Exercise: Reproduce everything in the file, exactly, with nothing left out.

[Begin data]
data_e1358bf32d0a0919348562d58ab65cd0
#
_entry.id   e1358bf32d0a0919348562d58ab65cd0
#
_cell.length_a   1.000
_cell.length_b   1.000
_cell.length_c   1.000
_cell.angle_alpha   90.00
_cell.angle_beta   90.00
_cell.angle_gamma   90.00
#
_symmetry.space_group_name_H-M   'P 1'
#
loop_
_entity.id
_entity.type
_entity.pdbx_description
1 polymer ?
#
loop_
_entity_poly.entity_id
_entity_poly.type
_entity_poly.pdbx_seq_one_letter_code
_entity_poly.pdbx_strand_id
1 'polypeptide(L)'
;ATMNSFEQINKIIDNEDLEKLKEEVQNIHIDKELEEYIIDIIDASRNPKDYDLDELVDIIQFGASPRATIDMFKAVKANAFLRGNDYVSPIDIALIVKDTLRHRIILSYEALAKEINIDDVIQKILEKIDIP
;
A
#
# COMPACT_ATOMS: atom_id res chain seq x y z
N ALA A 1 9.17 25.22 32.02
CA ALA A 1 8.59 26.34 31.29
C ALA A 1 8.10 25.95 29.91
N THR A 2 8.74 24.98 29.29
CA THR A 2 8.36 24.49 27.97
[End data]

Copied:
data_e1358bf32d0a0919348562d58ab65cd0
#
_entry.id   e1358bf32d0a0919348562d58ab65cd0
#
_cell.length_a   1.000
_cell.length_b   1.000
_cell.length_c   1.000
_cell.angle_alpha   90.00
_cell.angle_beta   90.00
_cell.angle_gamma   90.00
#
_symmetry.space_group_name_H-M   'P 1'
#
loop_
_entity.id
_entity.type
_entity.pdbx_description
1 polymer ?
#
loop_
_entity_poly.entity_id
_entity_poly.type
_entity_poly.pdbx_seq_one_letter_code
_entity_poly.pdbx_strand_id
1 'polypeptide(L)'
;ATMNSFEQINKIIDNEDLEKLKEEVQNIHIDKELEEYIIDIIDASRNPKDYDLDELVDIIQFGASPRATIDMFKAVKANAFLRGNDYVSPIDIALIVKDTLRHRIILSYEALAKEINIDDVIQKILEKIDIP
;
A
#
# COMPACT_ATOMS: atom_id res chain seq x y z
N ALA A 1 9.17 25.22 32.02
CA ALA A 1 8.59 26.34 31.29
C ALA A 1 8.10 25.95 29.91
N THR A 2 8.74 24.98 29.29
CA THR A 2 8.36 24.49 27.97